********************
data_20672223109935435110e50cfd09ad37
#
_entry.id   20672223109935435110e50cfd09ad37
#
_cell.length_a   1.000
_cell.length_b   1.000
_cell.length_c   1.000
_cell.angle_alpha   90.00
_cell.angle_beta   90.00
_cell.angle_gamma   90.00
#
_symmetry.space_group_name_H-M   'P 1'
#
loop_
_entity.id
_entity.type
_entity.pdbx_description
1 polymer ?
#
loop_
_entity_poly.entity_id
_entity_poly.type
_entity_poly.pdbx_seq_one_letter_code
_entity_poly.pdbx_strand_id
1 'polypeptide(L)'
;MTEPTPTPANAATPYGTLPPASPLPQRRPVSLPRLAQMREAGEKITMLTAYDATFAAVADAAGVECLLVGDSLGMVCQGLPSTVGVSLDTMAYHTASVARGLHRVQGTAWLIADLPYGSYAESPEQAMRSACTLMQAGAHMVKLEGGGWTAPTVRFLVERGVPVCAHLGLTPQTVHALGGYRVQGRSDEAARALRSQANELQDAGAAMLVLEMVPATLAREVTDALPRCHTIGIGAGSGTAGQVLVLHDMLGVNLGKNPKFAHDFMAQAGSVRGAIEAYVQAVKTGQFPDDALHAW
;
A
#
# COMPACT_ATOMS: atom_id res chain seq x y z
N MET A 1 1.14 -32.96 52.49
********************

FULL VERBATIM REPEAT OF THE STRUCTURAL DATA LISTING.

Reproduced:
data_20672223109935435110e50cfd09ad37
#
_entry.id   20672223109935435110e50cfd09ad37
#
_cell.length_a   1.000
_cell.length_b   1.000
_cell.length_c   1.000
_cell.angle_alpha   90.00
_cell.angle_beta   90.00
_cell.angle_gamma   90.00
#
_symmetry.space_group_name_H-M   'P 1'
#
loop_
_entity.id
_entity.type
_entity.pdbx_description
1 polymer ?
#
loop_
_entity_poly.entity_id
_entity_poly.type
_entity_poly.pdbx_seq_one_letter_code
_entity_poly.pdbx_strand_id
1 'polypeptide(L)'
;MTEPTPTPANAATPYGTLPPASPLPQRRPVSLPRLAQMREAGEKITMLTAYDATFAAVADAAGVECLLVGDSLGMVCQGLPSTVGVSLDTMAYHTASVARGLHRVQGTAWLIADLPYGSYAESPEQAMRSACTLMQAGAHMVKLEGGGWTAPTVRFLVERGVPVCAHLGLTPQTVHALGGYRVQGRSDEAARALRSQANELQDAGAAMLVLEMVPATLAREVTDALPRCHTIGIGAGSGTAGQVLVLHDMLGVNLGKNPKFAHDFMAQAGSVRGAIEAYVQAVKTGQFPDDALHAW
;
A
#
# COMPACT_ATOMS: atom_id res chain seq x y z
N MET A 1 1.14 -32.96 52.49